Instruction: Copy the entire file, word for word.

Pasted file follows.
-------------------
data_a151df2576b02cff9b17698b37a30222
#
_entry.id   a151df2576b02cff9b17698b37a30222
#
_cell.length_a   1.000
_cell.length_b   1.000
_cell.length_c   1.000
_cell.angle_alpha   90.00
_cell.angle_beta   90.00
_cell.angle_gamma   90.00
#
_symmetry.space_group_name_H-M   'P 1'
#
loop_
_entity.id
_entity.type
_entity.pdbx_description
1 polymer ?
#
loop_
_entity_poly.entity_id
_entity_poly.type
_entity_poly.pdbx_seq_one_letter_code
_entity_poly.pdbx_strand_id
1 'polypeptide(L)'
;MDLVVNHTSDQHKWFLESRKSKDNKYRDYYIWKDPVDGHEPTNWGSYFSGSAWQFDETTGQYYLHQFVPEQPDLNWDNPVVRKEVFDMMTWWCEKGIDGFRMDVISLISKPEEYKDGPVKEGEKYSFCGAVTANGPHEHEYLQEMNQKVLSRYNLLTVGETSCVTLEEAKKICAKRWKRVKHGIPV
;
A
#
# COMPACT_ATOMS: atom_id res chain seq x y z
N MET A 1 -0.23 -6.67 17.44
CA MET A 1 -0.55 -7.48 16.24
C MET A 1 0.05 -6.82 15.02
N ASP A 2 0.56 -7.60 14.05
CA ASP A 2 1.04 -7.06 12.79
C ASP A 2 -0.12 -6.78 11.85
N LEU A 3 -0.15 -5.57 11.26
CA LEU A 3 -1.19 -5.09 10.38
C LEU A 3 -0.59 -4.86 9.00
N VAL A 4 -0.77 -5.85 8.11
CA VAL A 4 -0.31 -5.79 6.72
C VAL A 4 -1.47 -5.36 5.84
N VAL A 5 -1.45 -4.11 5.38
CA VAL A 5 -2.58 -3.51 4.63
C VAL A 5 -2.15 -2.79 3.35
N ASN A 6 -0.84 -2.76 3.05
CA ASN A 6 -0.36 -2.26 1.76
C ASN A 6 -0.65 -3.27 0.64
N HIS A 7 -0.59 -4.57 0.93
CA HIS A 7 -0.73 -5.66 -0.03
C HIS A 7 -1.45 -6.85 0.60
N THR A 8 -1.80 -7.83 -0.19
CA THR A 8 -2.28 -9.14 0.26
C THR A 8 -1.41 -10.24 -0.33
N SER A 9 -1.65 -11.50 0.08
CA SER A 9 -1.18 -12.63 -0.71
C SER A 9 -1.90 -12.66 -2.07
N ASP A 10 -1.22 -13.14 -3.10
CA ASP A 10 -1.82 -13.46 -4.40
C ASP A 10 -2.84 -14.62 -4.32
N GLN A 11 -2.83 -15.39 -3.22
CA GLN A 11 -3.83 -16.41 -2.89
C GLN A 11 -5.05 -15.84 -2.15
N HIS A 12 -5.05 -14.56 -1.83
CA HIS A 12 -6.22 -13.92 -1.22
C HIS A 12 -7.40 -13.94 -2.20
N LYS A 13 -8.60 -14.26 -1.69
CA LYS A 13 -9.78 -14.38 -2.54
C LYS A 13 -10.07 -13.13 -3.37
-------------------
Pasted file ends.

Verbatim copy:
data_a151df2576b02cff9b17698b37a30222
#
_entry.id   a151df2576b02cff9b17698b37a30222
#
_cell.length_a   1.000
_cell.length_b   1.000
_cell.length_c   1.000
_cell.angle_alpha   90.00
_cell.angle_beta   90.00
_cell.angle_gamma   90.00
#
_symmetry.space_group_name_H-M   'P 1'
#
loop_
_entity.id
_entity.type
_entity.pdbx_description
1 polymer ?
#
loop_
_entity_poly.entity_id
_entity_poly.type
_entity_poly.pdbx_seq_one_letter_code
_entity_poly.pdbx_strand_id
1 'polypeptide(L)'
;MDLVVNHTSDQHKWFLESRKSKDNKYRDYYIWKDPVDGHEPTNWGSYFSGSAWQFDETTGQYYLHQFVPEQPDLNWDNPVVRKEVFDMMTWWCEKGIDGFRMDVISLISKPEEYKDGPVKEGEKYSFCGAVTANGPHEHEYLQEMNQKVLSRYNLLTVGETSCVTLEEAKKICAKRWKRVKHGIPV
;
A
#
# COMPACT_ATOMS: atom_id res chain seq x y z
N MET A 1 -0.23 -6.67 17.44
CA MET A 1 -0.55 -7.48 16.24
C MET A 1 0.05 -6.82 15.02
N ASP A 2 0.56 -7.60 14.05
CA ASP A 2 1.04 -7.06 12.79
C ASP A 2 -0.12 -6.78 11.85
N LEU A 3 -0.15 -5.57 11.26
CA LEU A 3 -1.19 -5.09 10.38
C LEU A 3 -0.59 -4.86 9.00
N VAL A 4 -0.77 -5.85 8.11
CA VAL A 4 -0.31 -5.79 6.72
C VAL A 4 -1.47 -5.36 5.84
N VAL A 5 -1.45 -4.11 5.38
CA VAL A 5 -2.58 -3.51 4.63
C VAL A 5 -2.15 -2.79 3.35
N ASN A 6 -0.84 -2.76 3.05
CA ASN A 6 -0.36 -2.26 1.76
C ASN A 6 -0.65 -3.27 0.64
N HIS A 7 -0.59 -4.57 0.93
CA HIS A 7 -0.73 -5.66 -0.03
C HIS A 7 -1.45 -6.85 0.60
N THR A 8 -1.80 -7.83 -0.19
CA THR A 8 -2.28 -9.14 0.26
C THR A 8 -1.41 -10.24 -0.33
N SER A 9 -1.65 -11.50 0.08
CA SER A 9 -1.18 -12.63 -0.71
C SER A 9 -1.90 -12.66 -2.07
N ASP A 10 -1.22 -13.14 -3.10
CA ASP A 10 -1.82 -13.46 -4.40
C ASP A 10 -2.84 -14.62 -4.32
N GLN A 11 -2.83 -15.39 -3.22
CA GLN A 11 -3.83 -16.41 -2.89
C GLN A 11 -5.05 -15.84 -2.15
N HIS A 12 -5.05 -14.56 -1.83
CA HIS A 12 -6.22 -13.92 -1.22
C HIS A 12 -7.40 -13.94 -2.20
N LYS A 13 -8.60 -14.26 -1.69
CA LYS A 13 -9.78 -14.38 -2.54
C LYS A 13 -10.07 -13.13 -3.37